Domain names and IP addresses: similar but different

Anyone who has used the internet would have heard of “dot-com”, which was perhaps most famously associated with the bursting of the dot-com stock bubble in the late 1990s. The term dot-com refers to the most well-known of all the domains on the World Wide Web. Some other well-known domains include dot-net, dot-org, dot-edu and dot-gov. As we move forward towards a digital world, TLD (Top Level Domain) are no longer only limited to .com, .net, .edu or the common ones. At the time of writing this post, there are a total of 1514 TLDs. Woof!

Domains always come with a name. For example, the domain name comprises the domain (dot-com) and the associated name, “Facebook”. The concept of domain name is familiar to anyone who has used the internet. We type domain names into the address bar of our web browsers to access our favorite websites. We click on links containing domain names to access information. We send emails to an email address containing a domain name. Why do domain names exist?

Domain names are tightly connected to IP addresses. The IP address (IPv4 or IPv6) is the actual address of a web server on the internet. Strictly speaking, instead of a domain name, you can key in the IP address associated with the domain name into the address bar in your web browser to access all the information a web server is serving (well in most cases). Your browser will receive and display the same information. However, you probably don’t want to do that.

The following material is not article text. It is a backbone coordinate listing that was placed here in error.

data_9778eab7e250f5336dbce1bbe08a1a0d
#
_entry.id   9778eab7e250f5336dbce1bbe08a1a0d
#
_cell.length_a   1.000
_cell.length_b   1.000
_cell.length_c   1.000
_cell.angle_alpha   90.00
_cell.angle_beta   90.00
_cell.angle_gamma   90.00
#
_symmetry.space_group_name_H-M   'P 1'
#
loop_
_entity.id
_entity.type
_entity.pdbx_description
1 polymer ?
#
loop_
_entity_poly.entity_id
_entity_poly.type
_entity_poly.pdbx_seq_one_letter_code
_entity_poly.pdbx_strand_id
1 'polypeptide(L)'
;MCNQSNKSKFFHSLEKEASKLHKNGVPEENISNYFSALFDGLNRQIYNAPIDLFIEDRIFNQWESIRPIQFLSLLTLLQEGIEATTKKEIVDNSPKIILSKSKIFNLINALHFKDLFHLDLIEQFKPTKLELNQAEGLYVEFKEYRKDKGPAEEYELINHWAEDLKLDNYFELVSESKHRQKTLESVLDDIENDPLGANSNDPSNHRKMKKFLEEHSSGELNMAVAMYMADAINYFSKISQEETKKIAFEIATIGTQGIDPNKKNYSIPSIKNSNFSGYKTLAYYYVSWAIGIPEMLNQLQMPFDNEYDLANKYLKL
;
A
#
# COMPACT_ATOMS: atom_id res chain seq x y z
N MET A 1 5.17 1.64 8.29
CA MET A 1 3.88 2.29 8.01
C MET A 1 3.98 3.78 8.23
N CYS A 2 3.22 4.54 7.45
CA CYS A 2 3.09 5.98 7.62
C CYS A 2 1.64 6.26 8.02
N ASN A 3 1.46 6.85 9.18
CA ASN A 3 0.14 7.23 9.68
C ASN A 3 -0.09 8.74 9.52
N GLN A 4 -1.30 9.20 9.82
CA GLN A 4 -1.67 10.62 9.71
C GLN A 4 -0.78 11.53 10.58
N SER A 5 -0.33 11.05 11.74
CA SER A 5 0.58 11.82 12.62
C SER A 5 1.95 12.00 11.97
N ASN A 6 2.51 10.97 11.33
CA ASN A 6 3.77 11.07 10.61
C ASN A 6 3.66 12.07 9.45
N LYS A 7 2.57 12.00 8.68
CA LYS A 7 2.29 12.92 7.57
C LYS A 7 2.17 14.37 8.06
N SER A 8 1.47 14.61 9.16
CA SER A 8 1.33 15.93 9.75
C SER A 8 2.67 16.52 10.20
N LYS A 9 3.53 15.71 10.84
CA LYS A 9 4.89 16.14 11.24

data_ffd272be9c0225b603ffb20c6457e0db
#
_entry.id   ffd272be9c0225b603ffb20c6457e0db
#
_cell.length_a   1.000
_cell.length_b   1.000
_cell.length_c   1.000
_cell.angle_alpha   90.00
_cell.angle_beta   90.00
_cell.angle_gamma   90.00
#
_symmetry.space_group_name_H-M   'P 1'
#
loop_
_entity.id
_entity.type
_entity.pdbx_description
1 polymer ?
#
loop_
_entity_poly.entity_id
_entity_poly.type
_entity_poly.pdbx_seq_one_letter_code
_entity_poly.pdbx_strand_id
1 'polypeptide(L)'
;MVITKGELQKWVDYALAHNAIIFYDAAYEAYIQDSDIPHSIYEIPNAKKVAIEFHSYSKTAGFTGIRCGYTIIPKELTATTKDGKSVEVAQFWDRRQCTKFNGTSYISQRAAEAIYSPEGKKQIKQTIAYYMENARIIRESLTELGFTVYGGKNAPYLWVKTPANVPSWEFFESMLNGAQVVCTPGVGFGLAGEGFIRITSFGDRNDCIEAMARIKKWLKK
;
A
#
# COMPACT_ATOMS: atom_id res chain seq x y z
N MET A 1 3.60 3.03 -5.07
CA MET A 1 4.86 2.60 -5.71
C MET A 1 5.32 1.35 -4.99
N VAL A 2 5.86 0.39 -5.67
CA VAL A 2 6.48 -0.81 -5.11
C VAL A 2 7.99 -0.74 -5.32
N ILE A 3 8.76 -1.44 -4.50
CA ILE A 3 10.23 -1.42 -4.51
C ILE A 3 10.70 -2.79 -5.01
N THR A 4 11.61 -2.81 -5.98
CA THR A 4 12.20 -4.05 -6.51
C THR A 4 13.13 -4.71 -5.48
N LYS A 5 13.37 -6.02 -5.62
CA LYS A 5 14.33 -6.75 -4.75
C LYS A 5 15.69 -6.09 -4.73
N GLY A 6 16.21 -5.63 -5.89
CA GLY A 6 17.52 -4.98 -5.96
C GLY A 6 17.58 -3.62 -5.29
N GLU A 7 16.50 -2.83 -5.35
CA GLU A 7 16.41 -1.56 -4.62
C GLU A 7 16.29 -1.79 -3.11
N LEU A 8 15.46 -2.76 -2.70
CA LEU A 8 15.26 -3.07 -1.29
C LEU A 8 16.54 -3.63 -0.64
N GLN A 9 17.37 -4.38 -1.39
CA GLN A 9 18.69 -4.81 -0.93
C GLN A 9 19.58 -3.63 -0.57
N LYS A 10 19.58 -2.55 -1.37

Try remembering multiple IPv4 addresses (which look like this:, or worse, IPv6 addresses (which look like this: 2001:0db8:0001:0000:0000:0ab9:C0A8:0102), just to access your favorite website. Few people enjoy such mental torture. Or what if, you don’t want to use different IP for different domains/subdomains?

The domain name system (DNS) is our savior from the horrors of memorizing these awful IP addresses! We can get information from web servers using something much easier to remember, such as How does DNS perform its magic?

Well, think of the DNS as a big directory. This directory contains all the domain names that exist. Each domain name is associated with a specific IP address. When you type a domain name into your web browser, it quietly uses the DNS to retrieve the specific IP address associated with the domain name. When your browser gets the IP address information, it knows where exactly on the internet to locate the web server associated with the domain name to get information from the server to display in your browser window. Neat, isn’t it?

If you buy a web hosting service, you probably want to register a domain name from a reliable registrar too. When you register a domain name through a registrar, you can associate the IP address given by your provider with your domain name. Registrars also provide name servers to look up any request (e.g. from your web browser) for your domain name to return the IP address associated with it.

With a domain name, you don’t have to remember that clunky IP address of your web server. Of course, if you want to, nobody’s stopping you!